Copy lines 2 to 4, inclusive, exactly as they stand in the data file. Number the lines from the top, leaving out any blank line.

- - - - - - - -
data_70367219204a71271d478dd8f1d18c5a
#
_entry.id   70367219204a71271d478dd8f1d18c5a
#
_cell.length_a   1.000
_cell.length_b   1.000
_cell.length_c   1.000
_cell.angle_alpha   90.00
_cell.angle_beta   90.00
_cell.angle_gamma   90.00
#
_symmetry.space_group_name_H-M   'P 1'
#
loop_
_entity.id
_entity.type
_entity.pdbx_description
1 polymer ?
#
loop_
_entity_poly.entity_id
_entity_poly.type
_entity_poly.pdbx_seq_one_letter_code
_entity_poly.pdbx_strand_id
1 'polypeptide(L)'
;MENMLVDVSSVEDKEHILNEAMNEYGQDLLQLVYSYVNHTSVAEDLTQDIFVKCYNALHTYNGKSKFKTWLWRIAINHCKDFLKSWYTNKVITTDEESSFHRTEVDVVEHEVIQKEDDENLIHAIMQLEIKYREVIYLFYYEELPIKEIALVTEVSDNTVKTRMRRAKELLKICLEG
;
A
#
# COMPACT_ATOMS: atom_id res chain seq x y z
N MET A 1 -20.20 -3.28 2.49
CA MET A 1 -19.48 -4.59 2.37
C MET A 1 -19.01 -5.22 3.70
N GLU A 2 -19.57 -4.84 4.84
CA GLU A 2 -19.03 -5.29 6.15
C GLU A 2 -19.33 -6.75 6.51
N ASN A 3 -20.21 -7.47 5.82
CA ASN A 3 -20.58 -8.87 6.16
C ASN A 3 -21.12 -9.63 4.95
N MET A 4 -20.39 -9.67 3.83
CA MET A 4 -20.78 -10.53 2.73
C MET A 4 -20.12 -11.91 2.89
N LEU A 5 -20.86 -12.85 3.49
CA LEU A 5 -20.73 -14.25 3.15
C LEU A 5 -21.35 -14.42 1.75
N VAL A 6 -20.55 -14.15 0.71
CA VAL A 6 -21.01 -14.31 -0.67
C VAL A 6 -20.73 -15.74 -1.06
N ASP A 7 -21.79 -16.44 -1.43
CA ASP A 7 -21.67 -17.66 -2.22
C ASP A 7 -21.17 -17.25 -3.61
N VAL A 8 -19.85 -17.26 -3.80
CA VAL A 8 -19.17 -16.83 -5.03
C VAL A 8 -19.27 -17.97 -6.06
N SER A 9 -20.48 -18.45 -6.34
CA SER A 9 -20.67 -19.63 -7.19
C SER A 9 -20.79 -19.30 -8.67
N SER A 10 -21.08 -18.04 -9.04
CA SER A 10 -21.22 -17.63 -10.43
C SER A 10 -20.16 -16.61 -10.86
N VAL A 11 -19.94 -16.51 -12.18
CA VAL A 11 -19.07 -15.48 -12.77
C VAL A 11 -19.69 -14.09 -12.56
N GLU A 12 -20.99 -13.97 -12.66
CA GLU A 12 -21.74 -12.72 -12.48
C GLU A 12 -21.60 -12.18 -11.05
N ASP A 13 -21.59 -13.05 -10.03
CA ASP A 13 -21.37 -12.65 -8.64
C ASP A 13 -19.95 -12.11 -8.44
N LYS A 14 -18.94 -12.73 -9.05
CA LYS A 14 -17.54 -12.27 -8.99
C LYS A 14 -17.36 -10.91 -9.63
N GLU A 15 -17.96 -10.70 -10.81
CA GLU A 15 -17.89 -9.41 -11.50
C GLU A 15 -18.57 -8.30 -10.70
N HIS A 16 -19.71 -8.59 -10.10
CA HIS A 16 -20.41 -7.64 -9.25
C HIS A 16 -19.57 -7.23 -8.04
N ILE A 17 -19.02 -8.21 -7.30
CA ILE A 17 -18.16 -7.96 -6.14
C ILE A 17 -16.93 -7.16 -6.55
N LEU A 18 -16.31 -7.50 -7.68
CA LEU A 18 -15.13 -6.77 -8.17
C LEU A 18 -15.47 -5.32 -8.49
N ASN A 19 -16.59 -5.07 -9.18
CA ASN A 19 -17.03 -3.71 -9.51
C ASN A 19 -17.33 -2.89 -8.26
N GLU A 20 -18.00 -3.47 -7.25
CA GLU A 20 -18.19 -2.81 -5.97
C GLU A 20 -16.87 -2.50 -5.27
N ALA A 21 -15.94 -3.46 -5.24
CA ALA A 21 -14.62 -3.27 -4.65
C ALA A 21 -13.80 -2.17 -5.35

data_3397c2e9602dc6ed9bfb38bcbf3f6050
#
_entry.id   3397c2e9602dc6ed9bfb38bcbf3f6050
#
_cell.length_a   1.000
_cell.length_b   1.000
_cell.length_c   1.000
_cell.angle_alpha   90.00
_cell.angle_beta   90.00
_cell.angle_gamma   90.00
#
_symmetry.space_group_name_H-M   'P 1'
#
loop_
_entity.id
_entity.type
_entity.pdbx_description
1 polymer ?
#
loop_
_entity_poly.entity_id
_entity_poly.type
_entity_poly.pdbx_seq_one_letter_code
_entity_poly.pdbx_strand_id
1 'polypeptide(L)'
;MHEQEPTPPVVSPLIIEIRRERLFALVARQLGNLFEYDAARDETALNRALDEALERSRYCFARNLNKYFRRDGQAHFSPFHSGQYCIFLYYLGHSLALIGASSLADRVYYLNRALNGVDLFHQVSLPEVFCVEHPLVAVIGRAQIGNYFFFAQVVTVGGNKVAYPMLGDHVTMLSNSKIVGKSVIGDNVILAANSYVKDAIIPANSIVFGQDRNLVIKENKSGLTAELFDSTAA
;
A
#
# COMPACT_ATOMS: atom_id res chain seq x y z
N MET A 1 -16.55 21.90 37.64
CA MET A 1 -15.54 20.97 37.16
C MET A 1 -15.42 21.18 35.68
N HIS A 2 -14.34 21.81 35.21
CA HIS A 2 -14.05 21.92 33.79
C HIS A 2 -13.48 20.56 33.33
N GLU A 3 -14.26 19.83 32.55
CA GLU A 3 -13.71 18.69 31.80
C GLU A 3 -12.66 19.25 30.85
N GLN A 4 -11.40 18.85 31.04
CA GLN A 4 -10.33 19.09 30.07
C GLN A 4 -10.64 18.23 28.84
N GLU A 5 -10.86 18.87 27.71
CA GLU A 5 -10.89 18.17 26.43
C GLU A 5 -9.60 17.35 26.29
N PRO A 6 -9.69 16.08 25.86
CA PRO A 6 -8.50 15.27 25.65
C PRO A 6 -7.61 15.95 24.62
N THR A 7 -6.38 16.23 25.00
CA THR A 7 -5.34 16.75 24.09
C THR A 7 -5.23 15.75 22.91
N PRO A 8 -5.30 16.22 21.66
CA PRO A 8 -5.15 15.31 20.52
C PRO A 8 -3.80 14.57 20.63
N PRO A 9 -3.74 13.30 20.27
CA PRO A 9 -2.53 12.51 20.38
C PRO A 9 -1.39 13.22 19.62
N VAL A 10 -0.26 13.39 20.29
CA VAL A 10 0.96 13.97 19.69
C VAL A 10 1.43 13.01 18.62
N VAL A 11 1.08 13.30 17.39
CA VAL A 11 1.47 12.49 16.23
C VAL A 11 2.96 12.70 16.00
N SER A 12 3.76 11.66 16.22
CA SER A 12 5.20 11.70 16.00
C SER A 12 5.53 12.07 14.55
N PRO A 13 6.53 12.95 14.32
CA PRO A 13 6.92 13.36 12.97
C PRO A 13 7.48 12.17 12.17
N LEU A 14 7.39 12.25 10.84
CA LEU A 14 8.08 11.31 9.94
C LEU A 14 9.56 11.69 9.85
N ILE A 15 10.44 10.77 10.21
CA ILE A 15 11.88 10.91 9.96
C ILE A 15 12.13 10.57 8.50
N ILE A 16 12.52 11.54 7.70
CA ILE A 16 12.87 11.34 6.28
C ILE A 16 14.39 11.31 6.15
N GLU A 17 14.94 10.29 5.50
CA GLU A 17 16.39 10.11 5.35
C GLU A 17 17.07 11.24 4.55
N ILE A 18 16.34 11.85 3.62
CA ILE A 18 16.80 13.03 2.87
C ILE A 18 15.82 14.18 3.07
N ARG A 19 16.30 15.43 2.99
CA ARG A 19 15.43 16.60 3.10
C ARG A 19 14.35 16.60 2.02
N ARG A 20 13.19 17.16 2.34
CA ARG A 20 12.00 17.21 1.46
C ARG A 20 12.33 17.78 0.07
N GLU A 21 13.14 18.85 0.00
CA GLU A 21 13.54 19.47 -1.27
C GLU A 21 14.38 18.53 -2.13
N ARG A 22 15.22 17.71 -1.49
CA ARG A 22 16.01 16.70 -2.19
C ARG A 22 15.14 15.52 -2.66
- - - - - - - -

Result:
#
_entry.id   70367219204a71271d478dd8f1d18c5a
#